Alice laughed. “There’s no use trying,” she said. “One can’t believe impossible things.”
“I dare say you haven’t had much practice,” said the queen. “When I was your age, I always did it for half an hour a day. Why, sometimes I’ve believed as many as six impossible things before breakfast.”
Lewis Carroll, Through the Looking Glass
Things are happening, friends. I can’t say just what yet; the chickens aren’t hatched—but they are pecking mightily. There have been some heady phone calls and emails and talk of big things to come. It’s been gratifying and exhilarating—and nerve-racking.
On that front, I’ve had two good bits of advice. I called my sister in a slight tizzy over the uncertainty of it all—the possibly big-exciting-it’s-about-time things still up in the air. Her counsel was to soak it in, enjoy the anticipation of the moment before. This particular moment before may not come again, she said, so take pleasure in it now.
The other piece of advice was from one of my oldest friends. I was saying to him how surreal everything felt, that I couldn’t believe what was happening. And he was like, nope. Believe in it. Banish the voice that says this can’t be happening to me, because it can and it is, and it’s because you’ve worked your ass off. Step into it.
It reminded me of a trip I took to Cannon Beach, Oregon, a preposterously beautiful place. I stayed in a B&B run by a lovely woman named Betty who fed me warm cookies and lemonade every afternoon and pancakes garnished with nasturtiums for breakfast. I was there for a weeklong writing workshop taught by an author whose work I adored. Mornings I spent in the workshop, evenings I wrote and in the afternoons between, I poked among the Haystack rock tidal pools with their brilliant starfish and anemones and hiked up into the woods lush with Sitka spruce, hemlock and magnificent, prehistoric-looking ferns. One afternoon I was hiking through woods where I swear the ferns had been growing since before Jesus walked the earth, and I came through a break in the trees and there were the bluffs crashing down to the sea below that stretched out to Japan. Or maybe Russia. I kept spontaneously exclaiming, unbelievable, because it was just astonishing. But then I thought better of it. It wasn’t unbelievable. Or it shouldn’t be. It was right in front of my eyes, surrounding me on every side. So I switched to thank you instead. Thank you Sitka spruce and dirt and ferns and sky. Thank you legs, eyes and skin. I believe in this.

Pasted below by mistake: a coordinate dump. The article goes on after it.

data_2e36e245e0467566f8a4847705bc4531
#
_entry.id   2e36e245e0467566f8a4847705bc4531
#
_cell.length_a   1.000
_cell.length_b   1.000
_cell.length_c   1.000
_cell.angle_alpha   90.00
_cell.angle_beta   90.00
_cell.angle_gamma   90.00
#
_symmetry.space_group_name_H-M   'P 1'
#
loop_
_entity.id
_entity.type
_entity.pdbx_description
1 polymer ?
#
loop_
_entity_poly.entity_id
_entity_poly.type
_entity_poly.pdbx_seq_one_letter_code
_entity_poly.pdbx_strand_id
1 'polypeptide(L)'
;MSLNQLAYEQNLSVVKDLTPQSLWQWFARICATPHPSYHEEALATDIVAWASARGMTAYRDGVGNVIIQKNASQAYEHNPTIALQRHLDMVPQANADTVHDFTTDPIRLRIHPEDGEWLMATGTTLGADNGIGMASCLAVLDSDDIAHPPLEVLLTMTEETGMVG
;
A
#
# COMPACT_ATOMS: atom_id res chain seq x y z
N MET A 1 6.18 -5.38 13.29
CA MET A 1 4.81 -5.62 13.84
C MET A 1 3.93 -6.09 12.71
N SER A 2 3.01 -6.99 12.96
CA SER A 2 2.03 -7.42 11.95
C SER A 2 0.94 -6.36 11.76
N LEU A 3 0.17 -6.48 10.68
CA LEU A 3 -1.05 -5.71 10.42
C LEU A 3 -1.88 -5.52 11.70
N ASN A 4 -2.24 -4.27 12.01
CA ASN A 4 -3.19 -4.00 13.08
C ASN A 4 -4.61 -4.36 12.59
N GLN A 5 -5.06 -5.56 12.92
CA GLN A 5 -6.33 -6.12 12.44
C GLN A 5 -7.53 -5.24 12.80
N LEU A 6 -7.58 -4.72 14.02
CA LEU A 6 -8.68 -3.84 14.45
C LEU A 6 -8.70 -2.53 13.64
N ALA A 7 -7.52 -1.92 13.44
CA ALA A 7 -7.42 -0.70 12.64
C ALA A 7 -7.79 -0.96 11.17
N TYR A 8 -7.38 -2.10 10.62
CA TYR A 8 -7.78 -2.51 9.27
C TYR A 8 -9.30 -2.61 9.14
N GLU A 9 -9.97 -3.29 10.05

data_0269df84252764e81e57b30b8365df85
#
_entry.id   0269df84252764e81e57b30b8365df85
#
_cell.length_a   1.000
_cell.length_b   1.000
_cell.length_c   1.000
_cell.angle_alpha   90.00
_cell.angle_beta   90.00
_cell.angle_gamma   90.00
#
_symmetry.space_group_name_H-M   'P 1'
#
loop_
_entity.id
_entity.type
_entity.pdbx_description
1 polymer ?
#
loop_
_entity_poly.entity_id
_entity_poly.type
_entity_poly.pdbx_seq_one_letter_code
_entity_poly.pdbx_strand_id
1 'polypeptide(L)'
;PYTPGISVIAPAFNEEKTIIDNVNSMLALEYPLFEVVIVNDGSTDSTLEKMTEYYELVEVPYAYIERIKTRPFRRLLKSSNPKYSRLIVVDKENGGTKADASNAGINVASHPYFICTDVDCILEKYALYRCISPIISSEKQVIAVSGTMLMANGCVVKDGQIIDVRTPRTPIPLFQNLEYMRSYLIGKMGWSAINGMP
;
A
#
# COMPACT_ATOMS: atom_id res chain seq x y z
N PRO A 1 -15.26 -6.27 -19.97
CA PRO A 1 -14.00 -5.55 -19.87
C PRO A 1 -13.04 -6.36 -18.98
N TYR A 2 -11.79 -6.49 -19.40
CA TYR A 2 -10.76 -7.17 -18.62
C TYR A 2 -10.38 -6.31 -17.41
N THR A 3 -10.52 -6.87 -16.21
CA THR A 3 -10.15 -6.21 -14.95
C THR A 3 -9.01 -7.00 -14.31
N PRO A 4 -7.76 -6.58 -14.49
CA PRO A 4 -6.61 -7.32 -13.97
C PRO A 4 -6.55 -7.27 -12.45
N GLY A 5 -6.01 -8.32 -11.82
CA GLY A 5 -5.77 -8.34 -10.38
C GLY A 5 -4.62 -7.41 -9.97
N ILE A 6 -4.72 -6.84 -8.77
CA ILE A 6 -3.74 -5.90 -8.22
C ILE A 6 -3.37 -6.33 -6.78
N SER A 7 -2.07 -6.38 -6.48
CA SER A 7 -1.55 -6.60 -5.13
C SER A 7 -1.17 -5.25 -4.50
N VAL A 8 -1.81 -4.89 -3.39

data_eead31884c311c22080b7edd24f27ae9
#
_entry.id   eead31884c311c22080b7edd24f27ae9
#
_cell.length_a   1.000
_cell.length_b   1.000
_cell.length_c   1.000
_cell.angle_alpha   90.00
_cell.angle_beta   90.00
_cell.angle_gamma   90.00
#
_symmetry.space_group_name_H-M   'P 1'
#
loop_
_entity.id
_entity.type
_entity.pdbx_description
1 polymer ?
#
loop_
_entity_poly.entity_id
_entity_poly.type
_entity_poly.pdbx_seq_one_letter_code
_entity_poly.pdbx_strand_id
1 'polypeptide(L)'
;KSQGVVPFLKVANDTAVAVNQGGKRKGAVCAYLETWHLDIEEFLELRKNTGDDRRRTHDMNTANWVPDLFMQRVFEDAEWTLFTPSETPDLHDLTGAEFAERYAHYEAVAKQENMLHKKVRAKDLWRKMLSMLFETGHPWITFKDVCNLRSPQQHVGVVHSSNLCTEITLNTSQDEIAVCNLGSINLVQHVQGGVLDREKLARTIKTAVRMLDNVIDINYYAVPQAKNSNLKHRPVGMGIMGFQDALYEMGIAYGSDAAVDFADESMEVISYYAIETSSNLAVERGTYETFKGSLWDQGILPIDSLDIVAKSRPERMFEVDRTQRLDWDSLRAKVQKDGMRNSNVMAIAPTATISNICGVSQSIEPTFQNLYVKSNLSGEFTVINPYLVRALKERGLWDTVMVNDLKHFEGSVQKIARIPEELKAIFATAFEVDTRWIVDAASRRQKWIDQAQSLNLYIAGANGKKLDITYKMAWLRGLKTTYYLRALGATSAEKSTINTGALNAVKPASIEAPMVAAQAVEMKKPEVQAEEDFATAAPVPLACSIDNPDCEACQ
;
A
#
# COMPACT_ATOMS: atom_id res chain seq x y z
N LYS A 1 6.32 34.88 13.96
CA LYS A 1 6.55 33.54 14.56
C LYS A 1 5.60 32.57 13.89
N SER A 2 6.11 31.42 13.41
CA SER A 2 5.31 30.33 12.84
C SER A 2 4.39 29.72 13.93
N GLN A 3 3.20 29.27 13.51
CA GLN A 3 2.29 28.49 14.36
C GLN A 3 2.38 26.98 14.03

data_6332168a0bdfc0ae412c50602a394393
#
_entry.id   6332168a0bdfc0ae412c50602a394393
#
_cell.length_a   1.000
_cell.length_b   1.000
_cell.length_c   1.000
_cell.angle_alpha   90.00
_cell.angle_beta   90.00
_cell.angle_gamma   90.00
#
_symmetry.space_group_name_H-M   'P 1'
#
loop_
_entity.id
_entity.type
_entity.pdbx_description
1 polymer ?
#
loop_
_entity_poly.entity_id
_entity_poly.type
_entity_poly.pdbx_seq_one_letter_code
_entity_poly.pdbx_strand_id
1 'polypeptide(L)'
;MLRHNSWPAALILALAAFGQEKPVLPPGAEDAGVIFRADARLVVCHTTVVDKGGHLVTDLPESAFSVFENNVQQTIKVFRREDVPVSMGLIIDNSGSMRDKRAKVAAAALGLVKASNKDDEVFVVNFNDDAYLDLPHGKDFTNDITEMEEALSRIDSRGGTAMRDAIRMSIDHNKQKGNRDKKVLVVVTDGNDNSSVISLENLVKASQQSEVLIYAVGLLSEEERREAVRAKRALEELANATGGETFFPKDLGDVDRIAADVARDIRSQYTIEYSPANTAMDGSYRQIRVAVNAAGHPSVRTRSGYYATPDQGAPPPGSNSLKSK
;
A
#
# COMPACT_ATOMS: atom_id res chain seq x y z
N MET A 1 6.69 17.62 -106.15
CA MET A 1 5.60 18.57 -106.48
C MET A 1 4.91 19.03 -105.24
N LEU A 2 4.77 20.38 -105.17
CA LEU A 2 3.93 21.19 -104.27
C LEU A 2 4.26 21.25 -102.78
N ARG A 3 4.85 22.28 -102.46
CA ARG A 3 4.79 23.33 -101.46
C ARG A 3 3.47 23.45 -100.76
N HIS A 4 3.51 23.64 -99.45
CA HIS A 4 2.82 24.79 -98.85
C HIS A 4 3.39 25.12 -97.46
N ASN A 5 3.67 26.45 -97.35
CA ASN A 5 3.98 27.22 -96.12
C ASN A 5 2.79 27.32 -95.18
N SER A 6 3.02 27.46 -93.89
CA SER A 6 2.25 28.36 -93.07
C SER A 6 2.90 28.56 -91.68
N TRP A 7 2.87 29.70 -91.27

There are a couple chapters in The Saltwater Twin that investigate belief. One appears this spring in Hayden’s Ferry Review. It’s about growing up Catholic, losing faith as a young adult and the search for something to replace that faith. Belief seems to be my task for the moment: believing in this work, this path. I’ll just say thank you, then—for nasturtiums and pancakes and tidal pools, for good advice and majestic vistas and for the fruits of hard labor.